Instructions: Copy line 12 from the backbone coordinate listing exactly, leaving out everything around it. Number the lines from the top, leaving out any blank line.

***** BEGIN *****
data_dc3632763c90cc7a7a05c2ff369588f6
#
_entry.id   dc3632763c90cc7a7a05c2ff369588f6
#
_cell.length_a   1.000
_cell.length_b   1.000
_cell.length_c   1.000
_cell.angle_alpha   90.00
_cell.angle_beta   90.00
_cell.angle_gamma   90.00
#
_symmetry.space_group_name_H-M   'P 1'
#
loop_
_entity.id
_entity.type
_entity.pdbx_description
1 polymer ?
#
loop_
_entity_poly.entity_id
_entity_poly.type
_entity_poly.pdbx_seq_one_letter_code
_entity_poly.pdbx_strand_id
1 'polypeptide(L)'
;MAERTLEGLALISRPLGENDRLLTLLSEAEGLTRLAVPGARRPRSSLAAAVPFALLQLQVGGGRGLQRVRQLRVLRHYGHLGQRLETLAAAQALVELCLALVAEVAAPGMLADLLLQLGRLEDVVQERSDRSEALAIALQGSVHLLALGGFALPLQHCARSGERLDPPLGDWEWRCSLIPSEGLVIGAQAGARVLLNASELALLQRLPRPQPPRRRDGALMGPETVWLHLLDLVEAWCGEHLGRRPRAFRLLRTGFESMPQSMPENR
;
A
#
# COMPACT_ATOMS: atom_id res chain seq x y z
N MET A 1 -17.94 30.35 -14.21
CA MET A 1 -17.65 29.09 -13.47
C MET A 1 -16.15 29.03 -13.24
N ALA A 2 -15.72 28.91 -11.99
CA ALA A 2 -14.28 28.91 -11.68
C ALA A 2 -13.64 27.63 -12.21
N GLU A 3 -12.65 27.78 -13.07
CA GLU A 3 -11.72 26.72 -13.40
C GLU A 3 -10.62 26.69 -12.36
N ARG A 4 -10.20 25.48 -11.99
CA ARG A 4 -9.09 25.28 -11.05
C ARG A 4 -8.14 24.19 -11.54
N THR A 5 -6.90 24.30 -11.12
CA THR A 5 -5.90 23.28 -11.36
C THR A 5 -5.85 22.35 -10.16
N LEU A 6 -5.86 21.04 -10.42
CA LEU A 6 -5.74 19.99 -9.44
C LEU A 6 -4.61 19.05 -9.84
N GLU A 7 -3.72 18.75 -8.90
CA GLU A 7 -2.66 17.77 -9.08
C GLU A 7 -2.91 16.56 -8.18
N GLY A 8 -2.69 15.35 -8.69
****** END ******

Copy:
_symmetry.space_group_name_H-M   'P 1'